The Politicization of Selfie Journalism: An Empirical Study to Parliamentary Elections

The Politicization of Selfie Journalism: An Empirical Study to Parliamentary Elections

Theodora Maniou (Frederick University, Nicosia, Cyprus), Kosmas Panagiotidis (Aristotle University of Thessaloniki, Thessaloniki, Greece) and Andreas Veglis (Department of Journalism and Mass Communication, Aristotle University of Thessaloniki, Thessaloniki, Greece)
Copyright: © 2017 |Pages: 16
DOI: 10.4018/IJEP.2017040101
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Abstract

While the phenomenon of selfie photographs in the media has been extensively analysed by academics, Selfie Journalism was recently introduced and constitutes one of the most notable phenomena within the digital media environment, raising a number of issues relating to notions of infotainment and impartial reporting, especially in ‘difficult' sectors, such as politics. This paper identifies the specific characteristics of Selfie Journalism in political reporting. Based on both quantitative and qualitative research, the study analyses these characteristics in the period of parliamentary elections of 2016 in Cyprus. The aim of the study is dual: first, to examine the extensive use of Selfie Journalism by candidates themselves in political campaigning and, secondly, to examine the impact of this phenomenon upon the media and, in turn, media engagement in such political tactics. The greater scope of this study evolves around the argument that Selfie Journalism, as a new species of participatory journalism, has penetrated the media in an effort to attract larger audiences.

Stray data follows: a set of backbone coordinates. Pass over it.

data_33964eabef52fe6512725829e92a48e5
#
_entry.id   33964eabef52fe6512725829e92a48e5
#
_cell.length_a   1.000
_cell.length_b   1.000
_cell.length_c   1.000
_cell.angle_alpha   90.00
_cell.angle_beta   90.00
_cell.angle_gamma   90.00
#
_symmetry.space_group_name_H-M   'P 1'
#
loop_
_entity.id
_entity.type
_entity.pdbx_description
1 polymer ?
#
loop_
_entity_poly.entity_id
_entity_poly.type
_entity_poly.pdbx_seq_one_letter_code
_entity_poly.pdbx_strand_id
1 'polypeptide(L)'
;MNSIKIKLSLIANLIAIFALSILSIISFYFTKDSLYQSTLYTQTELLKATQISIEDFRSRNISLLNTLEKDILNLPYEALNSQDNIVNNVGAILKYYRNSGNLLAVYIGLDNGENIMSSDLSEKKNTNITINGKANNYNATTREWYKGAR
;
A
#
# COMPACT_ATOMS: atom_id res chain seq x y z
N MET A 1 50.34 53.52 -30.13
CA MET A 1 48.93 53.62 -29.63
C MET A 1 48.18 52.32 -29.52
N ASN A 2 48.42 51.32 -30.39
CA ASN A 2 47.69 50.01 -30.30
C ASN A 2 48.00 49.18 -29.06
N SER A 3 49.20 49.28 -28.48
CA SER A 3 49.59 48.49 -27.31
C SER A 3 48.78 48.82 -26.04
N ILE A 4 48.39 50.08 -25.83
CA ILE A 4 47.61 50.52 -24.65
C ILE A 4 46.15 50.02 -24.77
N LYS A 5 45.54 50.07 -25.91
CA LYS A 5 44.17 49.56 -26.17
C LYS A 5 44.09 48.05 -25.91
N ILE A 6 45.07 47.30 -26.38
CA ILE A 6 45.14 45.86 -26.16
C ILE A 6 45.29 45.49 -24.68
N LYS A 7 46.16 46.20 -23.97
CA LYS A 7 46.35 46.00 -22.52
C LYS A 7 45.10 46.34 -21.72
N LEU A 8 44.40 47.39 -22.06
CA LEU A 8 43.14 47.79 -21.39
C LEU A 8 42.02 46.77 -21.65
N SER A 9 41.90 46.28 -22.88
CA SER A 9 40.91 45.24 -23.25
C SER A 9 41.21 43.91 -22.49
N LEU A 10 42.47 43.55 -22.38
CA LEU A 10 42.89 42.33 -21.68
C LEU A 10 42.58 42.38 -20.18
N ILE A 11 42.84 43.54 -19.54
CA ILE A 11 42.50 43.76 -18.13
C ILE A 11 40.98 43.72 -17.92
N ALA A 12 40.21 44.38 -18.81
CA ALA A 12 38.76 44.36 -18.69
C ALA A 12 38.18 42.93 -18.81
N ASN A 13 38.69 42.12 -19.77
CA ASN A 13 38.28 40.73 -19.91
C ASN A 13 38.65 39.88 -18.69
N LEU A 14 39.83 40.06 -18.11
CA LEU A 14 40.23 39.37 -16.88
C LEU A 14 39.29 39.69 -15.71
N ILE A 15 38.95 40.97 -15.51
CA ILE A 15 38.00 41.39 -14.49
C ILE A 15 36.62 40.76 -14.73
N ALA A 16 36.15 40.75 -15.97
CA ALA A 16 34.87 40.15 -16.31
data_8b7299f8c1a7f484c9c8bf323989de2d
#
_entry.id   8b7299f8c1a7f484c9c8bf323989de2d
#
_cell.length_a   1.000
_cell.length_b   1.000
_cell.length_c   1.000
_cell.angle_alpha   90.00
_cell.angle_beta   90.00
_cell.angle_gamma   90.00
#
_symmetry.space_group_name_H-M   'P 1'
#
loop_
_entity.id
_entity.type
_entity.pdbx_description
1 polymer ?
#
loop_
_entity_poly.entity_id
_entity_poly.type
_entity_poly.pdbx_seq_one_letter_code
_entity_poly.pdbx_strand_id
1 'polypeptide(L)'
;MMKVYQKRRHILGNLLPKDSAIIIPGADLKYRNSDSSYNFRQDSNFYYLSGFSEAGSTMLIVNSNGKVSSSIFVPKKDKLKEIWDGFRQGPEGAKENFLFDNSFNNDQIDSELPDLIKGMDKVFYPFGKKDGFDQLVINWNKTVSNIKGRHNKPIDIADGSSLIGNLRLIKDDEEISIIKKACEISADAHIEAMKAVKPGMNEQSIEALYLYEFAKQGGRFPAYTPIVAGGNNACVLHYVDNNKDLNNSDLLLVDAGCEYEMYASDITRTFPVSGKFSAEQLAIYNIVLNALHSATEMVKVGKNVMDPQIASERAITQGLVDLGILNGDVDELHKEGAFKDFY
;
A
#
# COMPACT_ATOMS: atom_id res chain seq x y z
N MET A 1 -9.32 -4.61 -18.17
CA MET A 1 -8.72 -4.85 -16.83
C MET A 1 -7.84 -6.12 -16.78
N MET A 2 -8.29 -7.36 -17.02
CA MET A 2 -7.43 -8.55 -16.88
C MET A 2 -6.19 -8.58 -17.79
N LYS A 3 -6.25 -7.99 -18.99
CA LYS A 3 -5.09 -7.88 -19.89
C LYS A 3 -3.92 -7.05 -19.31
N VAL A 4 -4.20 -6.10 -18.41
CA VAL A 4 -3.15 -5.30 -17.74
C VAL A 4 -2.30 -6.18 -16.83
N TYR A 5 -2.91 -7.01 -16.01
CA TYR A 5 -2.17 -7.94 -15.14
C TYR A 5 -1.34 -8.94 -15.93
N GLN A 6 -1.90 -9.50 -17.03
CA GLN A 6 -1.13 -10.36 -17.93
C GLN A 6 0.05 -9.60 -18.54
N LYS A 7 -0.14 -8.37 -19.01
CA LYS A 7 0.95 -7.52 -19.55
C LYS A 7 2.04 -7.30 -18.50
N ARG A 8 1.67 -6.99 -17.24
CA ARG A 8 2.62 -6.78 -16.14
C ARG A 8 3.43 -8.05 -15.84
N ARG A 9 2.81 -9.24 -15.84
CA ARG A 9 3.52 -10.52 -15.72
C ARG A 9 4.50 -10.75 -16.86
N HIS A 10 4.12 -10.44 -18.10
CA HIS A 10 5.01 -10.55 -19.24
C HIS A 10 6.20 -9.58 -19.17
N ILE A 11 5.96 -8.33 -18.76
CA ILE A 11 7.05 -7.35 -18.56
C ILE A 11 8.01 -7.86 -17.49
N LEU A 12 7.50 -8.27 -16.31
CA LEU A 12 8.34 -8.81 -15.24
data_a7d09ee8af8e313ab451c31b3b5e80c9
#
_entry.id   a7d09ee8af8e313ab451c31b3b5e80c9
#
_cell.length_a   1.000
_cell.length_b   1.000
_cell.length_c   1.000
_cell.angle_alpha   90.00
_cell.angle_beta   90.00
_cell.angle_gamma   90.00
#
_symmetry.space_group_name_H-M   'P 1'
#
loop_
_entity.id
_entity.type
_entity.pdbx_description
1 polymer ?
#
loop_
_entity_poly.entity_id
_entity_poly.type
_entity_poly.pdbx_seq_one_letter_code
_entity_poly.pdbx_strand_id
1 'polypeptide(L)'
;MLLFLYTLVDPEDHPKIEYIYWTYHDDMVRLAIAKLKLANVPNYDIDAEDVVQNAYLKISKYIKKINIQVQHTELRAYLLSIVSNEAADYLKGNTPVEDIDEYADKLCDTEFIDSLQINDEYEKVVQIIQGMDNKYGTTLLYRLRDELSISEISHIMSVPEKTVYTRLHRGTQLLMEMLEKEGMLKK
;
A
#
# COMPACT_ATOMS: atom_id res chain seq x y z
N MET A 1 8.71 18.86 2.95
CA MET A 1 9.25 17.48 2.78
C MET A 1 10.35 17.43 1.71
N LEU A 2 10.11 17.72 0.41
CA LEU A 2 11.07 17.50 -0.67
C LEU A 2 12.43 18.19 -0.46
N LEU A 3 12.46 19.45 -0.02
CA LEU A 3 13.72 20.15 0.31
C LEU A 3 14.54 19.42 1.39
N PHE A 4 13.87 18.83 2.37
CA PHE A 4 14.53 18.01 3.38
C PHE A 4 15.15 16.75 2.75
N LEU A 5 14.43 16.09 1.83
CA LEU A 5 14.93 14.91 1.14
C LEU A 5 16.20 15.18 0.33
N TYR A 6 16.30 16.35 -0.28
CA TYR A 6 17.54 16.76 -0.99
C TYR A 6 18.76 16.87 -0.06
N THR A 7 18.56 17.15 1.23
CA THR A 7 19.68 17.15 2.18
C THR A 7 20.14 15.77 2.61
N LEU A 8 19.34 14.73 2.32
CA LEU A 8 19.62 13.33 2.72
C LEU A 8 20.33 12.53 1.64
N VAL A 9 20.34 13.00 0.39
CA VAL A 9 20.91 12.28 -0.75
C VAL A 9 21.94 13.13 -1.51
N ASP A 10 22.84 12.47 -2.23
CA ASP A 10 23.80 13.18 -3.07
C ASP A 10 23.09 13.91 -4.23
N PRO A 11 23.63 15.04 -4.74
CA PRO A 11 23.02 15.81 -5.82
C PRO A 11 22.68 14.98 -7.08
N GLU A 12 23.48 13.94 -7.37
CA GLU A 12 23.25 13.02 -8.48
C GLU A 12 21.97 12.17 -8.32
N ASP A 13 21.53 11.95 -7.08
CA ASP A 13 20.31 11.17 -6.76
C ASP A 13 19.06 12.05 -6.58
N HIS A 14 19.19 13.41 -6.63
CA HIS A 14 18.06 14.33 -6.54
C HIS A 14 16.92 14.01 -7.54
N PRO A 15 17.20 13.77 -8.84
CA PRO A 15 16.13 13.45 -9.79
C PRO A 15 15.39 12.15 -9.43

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Introduction

While the phenomenon of selfie photographs has been extensively analysed by academics in recent years – not only in the area of Cultural Studies but also in the Visual Studies sector and the media, Selfie Journalism was recently introduced (Omar, 2015; Maniou & Veglis, 2016) and constitutes one of the most notable phenomena within the current digital media environment, linking its outspread to the use of smart digital devices (phones, tablets, etc.). This digital revolution seems to have converted citizens into potential creators of images for newsworthy events; as such, Selfie Journalism can be viewed as a form of participatory and citizen journalism.

In this perspective, it was only a matter of time for this new phenomenon to be incorporated in the current journalistic practices, raising – at the same time – a number of issues, relating to notions of infotainment and impartial reporting, especially in ‘difficult’ sectors of reporting, such as politics. In fact, as the engagement of selfies in politics grows more and more every day that goes by, following the fast-growing tendency to involve microblogging and social networking in order to increase political participation, issues of reliability and trustworthiness of Selfie Journalism emerge, especially in relation to the specific characteristics of this new tendency in citizen/participatory journalism.

This article attempts to investigate the specific characteristics of Selfie Journalism in politics and political reporting. Based on both quantitative and qualitative research, the study analyses these characteristics in the period of parliamentary elections of 2016 in the Republic of Cyprus. The greater scope of this study evolves around the argument that Selfie Journalism, as a new species of participatory journalism, has penetrated the media in an effort to attract larger audience, especially in ‘difficult’ sectors of reporting, such as politics. In this perspective, the aim of the research is dual: first, to examine the extensive use of Selfie Journalism in political campaigning and, secondly, to examine the impact of this phenomenon upon the media and, in turn, media engagement in such political tactics.

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